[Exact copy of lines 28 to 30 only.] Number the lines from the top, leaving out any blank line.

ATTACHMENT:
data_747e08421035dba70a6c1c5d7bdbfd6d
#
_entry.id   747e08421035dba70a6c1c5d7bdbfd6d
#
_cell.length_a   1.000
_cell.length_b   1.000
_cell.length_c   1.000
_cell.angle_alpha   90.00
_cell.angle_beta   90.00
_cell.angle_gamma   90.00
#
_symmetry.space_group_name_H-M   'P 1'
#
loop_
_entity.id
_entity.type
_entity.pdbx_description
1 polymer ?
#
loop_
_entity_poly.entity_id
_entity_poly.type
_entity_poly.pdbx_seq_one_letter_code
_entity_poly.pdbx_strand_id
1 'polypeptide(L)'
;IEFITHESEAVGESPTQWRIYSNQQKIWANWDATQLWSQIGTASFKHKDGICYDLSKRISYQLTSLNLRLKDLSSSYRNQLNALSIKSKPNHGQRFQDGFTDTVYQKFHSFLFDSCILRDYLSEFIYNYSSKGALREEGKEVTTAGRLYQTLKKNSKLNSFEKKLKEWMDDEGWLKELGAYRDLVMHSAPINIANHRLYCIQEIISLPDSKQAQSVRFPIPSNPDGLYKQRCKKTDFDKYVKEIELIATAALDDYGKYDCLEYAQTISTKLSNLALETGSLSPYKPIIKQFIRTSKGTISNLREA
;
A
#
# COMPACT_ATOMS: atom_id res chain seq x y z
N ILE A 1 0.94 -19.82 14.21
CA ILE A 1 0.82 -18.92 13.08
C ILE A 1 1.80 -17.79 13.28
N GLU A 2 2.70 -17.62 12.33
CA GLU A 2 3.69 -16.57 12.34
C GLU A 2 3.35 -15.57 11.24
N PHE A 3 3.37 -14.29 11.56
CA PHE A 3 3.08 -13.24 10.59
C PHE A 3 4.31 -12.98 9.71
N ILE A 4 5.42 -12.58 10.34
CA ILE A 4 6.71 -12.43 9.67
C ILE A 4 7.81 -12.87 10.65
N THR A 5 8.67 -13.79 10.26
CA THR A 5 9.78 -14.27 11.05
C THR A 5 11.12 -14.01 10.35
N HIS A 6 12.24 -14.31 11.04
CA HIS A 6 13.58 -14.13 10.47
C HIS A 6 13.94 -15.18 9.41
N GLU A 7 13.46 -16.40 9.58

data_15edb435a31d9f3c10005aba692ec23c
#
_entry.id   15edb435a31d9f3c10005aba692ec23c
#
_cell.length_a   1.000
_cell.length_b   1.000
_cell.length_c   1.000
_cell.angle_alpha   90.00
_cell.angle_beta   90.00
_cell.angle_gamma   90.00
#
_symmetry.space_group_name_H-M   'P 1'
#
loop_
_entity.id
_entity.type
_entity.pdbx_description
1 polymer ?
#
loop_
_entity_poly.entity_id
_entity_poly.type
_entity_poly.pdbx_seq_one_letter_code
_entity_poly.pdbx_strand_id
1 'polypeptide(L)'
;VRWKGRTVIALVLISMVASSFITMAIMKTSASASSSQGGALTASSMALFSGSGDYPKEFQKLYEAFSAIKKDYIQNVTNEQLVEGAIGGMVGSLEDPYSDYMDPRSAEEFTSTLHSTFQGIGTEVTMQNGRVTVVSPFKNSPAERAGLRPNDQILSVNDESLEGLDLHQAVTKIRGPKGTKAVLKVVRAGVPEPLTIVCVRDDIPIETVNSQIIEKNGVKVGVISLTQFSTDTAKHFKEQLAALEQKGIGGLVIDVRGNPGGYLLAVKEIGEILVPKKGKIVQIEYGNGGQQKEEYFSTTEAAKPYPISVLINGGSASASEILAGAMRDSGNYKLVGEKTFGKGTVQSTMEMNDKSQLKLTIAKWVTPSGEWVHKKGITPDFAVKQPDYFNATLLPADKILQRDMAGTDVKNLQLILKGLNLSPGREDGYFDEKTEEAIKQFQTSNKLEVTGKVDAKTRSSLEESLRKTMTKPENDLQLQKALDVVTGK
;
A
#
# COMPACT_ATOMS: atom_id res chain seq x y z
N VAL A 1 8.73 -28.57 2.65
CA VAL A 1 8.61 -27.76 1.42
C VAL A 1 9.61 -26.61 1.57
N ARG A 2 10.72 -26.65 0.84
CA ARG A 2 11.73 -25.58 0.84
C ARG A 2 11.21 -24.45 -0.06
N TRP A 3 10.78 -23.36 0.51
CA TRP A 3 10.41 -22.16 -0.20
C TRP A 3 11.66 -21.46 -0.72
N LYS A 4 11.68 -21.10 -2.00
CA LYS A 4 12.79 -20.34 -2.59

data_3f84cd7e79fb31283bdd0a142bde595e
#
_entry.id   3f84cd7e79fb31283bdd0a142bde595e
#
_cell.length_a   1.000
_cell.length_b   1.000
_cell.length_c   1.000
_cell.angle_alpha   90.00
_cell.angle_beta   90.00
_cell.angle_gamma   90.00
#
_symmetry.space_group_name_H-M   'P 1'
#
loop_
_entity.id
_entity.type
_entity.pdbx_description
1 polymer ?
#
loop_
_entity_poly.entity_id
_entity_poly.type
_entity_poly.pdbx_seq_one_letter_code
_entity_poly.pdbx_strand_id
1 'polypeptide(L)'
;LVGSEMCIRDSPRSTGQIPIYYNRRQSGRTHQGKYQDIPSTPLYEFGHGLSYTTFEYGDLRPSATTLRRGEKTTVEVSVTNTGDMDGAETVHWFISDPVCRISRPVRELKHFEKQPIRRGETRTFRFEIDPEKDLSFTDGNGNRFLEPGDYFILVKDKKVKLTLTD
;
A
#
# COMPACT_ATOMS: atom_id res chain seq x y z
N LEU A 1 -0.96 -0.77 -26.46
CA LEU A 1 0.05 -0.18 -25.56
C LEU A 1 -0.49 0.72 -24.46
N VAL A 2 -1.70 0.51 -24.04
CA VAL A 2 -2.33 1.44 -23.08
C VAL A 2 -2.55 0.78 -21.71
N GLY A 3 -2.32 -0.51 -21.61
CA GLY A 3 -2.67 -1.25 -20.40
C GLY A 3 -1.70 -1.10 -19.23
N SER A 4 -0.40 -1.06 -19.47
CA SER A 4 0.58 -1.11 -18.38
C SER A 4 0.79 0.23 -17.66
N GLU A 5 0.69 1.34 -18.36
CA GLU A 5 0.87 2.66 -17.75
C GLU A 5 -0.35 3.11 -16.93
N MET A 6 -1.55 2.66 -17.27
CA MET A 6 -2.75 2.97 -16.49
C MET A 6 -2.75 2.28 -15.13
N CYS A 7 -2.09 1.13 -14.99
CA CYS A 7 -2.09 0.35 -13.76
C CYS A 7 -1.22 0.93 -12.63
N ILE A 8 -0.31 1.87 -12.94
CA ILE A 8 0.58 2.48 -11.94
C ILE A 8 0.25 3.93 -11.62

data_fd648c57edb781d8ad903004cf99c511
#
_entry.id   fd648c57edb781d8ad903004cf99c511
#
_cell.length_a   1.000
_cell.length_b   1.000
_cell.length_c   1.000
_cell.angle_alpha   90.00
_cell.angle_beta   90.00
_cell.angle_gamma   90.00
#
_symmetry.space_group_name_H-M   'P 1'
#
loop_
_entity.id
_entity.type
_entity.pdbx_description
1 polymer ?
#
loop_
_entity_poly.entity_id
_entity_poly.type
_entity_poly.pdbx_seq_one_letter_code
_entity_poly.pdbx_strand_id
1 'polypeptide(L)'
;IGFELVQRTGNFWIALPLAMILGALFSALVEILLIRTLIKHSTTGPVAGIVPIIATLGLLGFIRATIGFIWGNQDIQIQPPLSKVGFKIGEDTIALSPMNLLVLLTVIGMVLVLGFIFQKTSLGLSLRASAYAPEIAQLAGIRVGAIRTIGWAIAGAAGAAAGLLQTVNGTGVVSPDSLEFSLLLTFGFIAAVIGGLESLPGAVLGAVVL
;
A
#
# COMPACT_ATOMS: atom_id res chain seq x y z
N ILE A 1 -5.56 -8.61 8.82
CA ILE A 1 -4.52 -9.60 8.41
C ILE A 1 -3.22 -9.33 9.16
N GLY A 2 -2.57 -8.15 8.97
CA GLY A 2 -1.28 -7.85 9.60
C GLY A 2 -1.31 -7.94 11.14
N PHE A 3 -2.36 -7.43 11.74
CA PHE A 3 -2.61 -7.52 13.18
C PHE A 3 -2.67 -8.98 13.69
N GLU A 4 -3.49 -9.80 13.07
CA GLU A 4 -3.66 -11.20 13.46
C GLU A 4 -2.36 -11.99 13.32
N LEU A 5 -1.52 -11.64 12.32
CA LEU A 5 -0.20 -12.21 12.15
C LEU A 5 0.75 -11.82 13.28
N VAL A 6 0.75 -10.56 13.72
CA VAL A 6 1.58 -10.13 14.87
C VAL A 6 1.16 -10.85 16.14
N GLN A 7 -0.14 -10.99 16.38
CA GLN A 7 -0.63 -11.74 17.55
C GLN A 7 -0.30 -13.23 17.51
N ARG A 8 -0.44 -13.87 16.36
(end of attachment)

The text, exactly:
A
#
# COMPACT_ATOMS: atom_id res chain seq x y z